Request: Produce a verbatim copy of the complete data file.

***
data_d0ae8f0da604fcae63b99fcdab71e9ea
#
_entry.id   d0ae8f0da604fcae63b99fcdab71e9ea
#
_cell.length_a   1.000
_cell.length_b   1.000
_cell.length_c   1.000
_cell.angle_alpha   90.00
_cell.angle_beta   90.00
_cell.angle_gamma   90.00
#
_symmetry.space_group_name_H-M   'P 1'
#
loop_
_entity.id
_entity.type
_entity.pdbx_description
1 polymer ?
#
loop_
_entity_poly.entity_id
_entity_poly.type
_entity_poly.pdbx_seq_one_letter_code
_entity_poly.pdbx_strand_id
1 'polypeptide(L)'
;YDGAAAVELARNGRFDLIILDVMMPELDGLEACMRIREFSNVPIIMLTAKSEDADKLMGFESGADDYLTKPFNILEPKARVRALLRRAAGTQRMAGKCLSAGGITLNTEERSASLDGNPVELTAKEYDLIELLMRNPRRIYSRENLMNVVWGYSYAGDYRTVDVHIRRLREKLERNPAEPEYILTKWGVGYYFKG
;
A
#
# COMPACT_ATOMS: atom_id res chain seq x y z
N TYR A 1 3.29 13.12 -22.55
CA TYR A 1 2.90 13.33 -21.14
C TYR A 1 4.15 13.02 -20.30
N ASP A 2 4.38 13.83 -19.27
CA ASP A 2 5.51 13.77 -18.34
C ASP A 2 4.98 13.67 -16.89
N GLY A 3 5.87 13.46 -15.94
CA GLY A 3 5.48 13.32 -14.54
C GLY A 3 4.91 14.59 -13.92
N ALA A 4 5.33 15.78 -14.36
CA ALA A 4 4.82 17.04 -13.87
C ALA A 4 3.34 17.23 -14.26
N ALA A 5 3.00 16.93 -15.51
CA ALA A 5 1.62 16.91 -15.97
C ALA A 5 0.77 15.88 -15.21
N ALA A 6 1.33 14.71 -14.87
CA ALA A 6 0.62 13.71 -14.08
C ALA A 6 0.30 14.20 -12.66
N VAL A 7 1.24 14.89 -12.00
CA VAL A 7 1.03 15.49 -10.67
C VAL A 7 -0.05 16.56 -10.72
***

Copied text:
data_d0ae8f0da604fcae63b99fcdab71e9ea
#
_entry.id   d0ae8f0da604fcae63b99fcdab71e9ea
#
_cell.length_a   1.000
_cell.length_b   1.000
_cell.length_c   1.000
_cell.angle_alpha   90.00
_cell.angle_beta   90.00
_cell.angle_gamma   90.00
#
_symmetry.space_group_name_H-M   'P 1'
#
loop_
_entity.id
_entity.type
_entity.pdbx_description
1 polymer ?
#
loop_
_entity_poly.entity_id
_entity_poly.type
_entity_poly.pdbx_seq_one_letter_code
_entity_poly.pdbx_strand_id
1 'polypeptide(L)'
;YDGAAAVELARNGRFDLIILDVMMPELDGLEACMRIREFSNVPIIMLTAKSEDADKLMGFESGADDYLTKPFNILEPKARVRALLRRAAGTQRMAGKCLSAGGITLNTEERSASLDGNPVELTAKEYDLIELLMRNPRRIYSRENLMNVVWGYSYAGDYRTVDVHIRRLREKLERNPAEPEYILTKWGVGYYFKG
;
A
#
# COMPACT_ATOMS: atom_id res chain seq x y z
N TYR A 1 3.29 13.12 -22.55
CA TYR A 1 2.90 13.33 -21.14
C TYR A 1 4.15 13.02 -20.30
N ASP A 2 4.38 13.83 -19.27
CA ASP A 2 5.51 13.77 -18.34
C ASP A 2 4.98 13.67 -16.89
N GLY A 3 5.87 13.46 -15.94
CA GLY A 3 5.48 13.32 -14.54
C GLY A 3 4.91 14.59 -13.92
N ALA A 4 5.33 15.78 -14.36
CA ALA A 4 4.82 17.04 -13.87
C ALA A 4 3.34 17.23 -14.26
N ALA A 5 3.00 16.93 -15.51
CA ALA A 5 1.62 16.91 -15.97
C ALA A 5 0.77 15.88 -15.21
N ALA A 6 1.33 14.71 -14.87
CA ALA A 6 0.62 13.71 -14.08
C ALA A 6 0.30 14.20 -12.66
N VAL A 7 1.24 14.89 -12.00
CA VAL A 7 1.03 15.49 -10.67
C VAL A 7 -0.05 16.56 -10.72